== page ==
There are two kinds of leaders.
One propels the team forward, aggressively tackling every problem. Fighting like hell to push everyone beyond the realm of possibility, exploding the obstacles along the way, motivating everyone with a battle cry and personally demonstrating what it truly means to struggle and win.
Another creates emotional safety, an environment of trust and respect, where every team member feels supported and engaged. Serves the team, multiplying their output through behind-the-scenes work. Cheering them on while they’re down, believing in their ability to persevere – as, let’s face it, there are a lot more downs than ups along the way.
Let’s acknowledge that there’s something very polar in these descriptions of leadership; like Yin and Yang, opposites; and like Yin and Yang, they need each other.
The first one makes me think of Ragnar Lothbrok, the mystical king of the Vikings, bashing in skulls of his enemies on the battlefield. His remarkable place in folklore (and a long-running show on the History channel) is secured by his own courage which gave courage to those by his side; his own strategic brilliance that multiplied the effectiveness of his army; his own skill as a fighter that made every Viking want to be like him.
The second one makes me think of Ira Glass, a quiet and introverted host of one of the most popular radio shows in the US of the last 20 years, This American Life. Possibly one of the most influential progressives of our time, he’s been able to create the kind of following that many politicians dream of – 5 million people tune in to listen to what he has to say every week.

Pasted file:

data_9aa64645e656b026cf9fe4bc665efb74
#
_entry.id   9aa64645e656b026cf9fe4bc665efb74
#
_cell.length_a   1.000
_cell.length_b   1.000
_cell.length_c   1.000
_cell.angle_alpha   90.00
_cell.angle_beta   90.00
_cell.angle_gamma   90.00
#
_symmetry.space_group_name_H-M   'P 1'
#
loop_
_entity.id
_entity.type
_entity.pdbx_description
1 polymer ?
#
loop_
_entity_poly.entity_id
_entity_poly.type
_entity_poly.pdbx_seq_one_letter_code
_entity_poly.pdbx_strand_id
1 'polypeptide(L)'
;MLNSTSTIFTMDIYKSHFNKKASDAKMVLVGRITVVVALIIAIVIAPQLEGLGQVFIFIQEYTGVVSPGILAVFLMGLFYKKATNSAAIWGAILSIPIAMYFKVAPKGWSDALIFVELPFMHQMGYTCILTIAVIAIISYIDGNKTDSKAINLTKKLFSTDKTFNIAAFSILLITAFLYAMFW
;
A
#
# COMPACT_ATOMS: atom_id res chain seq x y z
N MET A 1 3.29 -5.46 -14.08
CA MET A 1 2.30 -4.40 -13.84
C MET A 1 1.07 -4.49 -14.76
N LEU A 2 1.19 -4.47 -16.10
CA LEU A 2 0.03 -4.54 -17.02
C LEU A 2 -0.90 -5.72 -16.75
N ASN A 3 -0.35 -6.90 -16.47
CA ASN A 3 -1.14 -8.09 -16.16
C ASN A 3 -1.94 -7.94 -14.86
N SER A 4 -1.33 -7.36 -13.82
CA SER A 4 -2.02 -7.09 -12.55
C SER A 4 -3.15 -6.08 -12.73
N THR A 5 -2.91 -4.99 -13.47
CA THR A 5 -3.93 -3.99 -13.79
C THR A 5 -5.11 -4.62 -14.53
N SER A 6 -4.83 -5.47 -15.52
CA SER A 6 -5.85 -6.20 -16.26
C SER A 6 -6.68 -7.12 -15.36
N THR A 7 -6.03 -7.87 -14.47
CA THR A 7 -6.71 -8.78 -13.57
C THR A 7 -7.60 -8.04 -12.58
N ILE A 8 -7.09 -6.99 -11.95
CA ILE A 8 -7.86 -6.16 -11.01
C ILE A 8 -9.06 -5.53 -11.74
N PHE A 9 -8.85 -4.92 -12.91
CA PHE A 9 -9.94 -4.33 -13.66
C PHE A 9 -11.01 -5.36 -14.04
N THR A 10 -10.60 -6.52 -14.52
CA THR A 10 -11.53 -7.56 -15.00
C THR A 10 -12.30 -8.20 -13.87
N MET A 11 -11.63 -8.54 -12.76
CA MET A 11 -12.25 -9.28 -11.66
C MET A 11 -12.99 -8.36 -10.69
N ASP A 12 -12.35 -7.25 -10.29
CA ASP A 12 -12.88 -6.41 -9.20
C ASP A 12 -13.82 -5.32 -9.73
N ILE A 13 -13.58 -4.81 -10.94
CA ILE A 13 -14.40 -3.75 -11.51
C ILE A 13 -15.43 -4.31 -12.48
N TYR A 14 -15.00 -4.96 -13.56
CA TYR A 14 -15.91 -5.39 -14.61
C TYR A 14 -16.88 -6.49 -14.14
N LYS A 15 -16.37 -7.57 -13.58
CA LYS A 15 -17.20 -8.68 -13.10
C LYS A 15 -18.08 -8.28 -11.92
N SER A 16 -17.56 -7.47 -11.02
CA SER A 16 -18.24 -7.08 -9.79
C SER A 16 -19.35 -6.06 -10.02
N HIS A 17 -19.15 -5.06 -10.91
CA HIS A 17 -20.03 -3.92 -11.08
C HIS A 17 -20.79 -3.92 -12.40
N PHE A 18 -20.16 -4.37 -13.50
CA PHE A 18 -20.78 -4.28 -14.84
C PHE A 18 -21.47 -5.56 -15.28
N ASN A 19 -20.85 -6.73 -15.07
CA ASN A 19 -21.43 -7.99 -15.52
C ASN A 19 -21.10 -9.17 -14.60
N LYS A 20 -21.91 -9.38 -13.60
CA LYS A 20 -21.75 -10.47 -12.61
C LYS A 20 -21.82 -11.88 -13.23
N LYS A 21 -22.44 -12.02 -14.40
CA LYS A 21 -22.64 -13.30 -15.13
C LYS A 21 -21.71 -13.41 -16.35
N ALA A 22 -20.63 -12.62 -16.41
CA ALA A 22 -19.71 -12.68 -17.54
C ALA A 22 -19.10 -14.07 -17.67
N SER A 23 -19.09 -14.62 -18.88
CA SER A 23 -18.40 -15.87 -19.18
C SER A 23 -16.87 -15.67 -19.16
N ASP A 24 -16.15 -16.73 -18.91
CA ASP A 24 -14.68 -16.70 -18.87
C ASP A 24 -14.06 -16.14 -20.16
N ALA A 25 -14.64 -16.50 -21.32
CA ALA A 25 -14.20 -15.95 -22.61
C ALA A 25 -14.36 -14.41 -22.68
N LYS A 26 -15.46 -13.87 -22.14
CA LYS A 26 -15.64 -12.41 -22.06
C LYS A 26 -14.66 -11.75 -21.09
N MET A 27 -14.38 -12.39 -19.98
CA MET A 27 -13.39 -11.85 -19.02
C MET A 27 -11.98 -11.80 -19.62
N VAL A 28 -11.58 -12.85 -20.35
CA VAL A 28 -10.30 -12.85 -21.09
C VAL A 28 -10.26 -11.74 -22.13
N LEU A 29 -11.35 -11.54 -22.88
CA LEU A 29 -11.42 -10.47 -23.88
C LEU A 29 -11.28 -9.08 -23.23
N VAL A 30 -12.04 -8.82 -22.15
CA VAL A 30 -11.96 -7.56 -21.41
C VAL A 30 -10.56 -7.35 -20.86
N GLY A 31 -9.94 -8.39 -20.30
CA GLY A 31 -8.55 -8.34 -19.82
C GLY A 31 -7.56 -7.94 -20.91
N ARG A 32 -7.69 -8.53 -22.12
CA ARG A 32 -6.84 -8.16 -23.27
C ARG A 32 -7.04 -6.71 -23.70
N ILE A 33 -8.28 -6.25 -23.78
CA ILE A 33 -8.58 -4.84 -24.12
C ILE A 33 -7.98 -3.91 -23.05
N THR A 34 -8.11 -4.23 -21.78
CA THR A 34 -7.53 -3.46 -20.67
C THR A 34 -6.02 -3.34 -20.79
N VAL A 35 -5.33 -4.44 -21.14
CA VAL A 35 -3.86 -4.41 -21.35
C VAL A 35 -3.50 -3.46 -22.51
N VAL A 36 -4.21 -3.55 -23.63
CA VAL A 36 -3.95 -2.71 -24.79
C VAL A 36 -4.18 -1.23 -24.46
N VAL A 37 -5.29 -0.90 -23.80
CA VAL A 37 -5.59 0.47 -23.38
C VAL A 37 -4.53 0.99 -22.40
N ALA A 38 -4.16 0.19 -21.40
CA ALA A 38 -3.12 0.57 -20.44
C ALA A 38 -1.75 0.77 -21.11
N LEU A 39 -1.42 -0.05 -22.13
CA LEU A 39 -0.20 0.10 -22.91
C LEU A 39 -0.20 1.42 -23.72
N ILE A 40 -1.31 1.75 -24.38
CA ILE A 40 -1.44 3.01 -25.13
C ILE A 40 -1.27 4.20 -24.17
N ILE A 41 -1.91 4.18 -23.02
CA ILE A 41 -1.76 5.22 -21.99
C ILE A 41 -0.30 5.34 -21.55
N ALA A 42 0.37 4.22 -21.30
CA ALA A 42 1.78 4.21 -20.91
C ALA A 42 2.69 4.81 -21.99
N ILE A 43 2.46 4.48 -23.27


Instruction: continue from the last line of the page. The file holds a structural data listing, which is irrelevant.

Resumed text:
Ira’s magic is based on a simple premise: that empathy and authentic storytelling change people’s minds better than any pep talk, fear, or intimidation ever could.
You can probably guess where this is going: these two leaders define opposites ends of the spectrum. Don’t take Ira into a sword fight. Don’t ask Ragnar to persuade a stuck-up and somewhat disinterested group.
At work, we rarely see characters that are this polarized – almost caricatures; and yet, you’ll often find leaders who are “90% of the way” tilted one way or the other. That usually doesn’t end well.
On the too-compassionate side, you’ll find:
- Bosses that can’t hold their employees accountable – which means that employees receive no critical feedback, and are thus stuck and endanger the rest of the team.
- Those that think that the workplace is a family; and that “you don’t fire your sister when she’s not pulling her weight” – which of course is disastrous to the rest of the firm as it makes the many suffer for the few.
- Managers that put relationships in front of results 100% of the time, unable to sharply over-rule their subordinates when they’re about to make a fatal mistake.
On the too-hard-driving side, you’ll find:
- Brilliant assholes – which are very right 95% of the time because they’re brilliant, but in the remaining 5%, they are fatally wrong – and since it’s their way or the highway, everyone suffers;
- Unengaged workforce – if the boss is the most productive, most anal-retentive member of the team, employees can get scared and paralyzed: “s/he’ll be redoing this anyway..”
- Leaders with super-high turnover – nobody likes being intimidated/berated all the time.
Most of us have a natural bias – some of us are born aggressive, confrontational; for a person like this being a mentor, a servant-leader 20% of the time is extremely difficult. For others, relationships are easy, but confronting an employee that’s not performing is super hard.
In my mind, a significant portion of growth for each leader has to do with understanding own biases; and forcing yourself to go against the grain, widening the toolset as far as viable. So when the time comes, you won’t be a Ragnar with a microphone or an Ira with a sword.